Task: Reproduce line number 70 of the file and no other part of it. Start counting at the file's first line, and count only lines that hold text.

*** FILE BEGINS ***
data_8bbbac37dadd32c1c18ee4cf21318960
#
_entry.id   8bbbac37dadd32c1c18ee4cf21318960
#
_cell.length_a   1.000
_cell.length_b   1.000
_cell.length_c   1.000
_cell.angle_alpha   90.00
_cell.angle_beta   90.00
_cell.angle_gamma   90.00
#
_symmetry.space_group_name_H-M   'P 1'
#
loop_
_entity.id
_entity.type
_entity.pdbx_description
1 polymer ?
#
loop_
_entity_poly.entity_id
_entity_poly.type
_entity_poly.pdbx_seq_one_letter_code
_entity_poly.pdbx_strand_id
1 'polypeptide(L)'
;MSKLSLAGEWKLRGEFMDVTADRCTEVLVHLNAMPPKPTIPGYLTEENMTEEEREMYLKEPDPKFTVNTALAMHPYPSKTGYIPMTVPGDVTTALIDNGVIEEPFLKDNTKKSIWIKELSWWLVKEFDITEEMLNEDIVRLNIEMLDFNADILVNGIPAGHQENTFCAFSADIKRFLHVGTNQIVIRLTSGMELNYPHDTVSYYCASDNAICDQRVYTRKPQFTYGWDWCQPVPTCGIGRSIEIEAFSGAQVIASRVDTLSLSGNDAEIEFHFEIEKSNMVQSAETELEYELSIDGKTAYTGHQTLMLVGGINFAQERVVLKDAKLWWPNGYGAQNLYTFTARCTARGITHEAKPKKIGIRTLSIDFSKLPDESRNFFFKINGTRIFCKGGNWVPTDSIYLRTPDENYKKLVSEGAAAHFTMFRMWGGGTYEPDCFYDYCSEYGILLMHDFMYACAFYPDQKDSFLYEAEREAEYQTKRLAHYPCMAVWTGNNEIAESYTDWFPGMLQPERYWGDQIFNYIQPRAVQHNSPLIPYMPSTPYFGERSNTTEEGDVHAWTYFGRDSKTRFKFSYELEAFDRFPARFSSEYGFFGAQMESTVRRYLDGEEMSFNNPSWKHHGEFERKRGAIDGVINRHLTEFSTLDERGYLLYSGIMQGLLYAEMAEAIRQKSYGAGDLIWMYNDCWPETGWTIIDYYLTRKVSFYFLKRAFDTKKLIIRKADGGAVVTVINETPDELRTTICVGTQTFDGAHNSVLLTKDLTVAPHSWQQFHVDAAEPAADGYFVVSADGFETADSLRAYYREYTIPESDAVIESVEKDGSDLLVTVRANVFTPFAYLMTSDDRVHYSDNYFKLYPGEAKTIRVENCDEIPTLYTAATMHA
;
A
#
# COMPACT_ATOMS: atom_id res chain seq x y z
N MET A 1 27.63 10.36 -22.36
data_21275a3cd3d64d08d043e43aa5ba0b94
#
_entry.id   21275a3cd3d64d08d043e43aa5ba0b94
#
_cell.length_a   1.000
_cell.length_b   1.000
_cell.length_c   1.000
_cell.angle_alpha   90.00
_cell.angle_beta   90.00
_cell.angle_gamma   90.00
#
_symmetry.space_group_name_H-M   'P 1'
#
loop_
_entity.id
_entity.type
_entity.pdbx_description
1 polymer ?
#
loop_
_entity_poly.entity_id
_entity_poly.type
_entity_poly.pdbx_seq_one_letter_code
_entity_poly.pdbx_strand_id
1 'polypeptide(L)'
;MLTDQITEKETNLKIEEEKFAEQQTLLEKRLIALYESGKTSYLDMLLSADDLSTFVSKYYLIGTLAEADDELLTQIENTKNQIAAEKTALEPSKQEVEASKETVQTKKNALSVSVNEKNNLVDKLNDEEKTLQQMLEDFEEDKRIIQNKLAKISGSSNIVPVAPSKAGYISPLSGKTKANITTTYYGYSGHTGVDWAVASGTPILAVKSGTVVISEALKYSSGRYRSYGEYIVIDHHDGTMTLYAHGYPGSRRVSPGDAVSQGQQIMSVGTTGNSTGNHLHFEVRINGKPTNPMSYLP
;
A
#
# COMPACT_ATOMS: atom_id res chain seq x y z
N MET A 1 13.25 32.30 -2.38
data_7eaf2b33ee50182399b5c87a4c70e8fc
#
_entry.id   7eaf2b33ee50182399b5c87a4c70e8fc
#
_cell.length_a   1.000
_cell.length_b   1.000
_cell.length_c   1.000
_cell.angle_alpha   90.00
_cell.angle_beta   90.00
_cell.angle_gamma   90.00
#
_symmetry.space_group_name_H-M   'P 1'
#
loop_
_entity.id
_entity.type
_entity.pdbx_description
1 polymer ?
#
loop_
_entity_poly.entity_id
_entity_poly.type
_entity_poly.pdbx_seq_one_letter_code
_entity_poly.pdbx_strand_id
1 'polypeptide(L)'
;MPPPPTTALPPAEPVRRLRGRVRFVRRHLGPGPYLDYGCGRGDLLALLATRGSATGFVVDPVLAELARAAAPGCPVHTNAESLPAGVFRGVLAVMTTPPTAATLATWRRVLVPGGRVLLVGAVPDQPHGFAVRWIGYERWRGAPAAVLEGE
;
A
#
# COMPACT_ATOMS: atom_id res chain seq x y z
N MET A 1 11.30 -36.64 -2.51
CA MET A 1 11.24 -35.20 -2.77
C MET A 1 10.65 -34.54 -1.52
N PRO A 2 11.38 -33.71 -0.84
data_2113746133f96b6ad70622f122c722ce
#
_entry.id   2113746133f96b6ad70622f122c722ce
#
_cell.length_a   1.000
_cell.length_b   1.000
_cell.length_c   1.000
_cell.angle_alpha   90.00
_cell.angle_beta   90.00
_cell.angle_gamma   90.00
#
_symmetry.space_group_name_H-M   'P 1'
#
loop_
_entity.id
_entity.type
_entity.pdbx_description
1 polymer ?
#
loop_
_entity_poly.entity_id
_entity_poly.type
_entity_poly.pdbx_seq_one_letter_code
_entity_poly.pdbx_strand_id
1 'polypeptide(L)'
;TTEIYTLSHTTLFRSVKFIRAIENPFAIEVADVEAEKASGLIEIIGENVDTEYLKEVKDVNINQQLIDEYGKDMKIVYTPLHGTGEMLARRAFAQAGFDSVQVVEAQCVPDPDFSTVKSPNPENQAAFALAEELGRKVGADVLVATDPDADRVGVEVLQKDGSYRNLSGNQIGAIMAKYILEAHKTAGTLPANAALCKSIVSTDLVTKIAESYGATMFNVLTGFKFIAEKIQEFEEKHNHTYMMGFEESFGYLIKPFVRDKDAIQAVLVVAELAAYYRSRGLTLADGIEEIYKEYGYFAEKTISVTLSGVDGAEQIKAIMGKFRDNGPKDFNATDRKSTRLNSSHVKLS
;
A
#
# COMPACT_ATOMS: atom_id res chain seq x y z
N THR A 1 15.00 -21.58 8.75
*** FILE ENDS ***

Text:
_cell.angle_alpha   90.00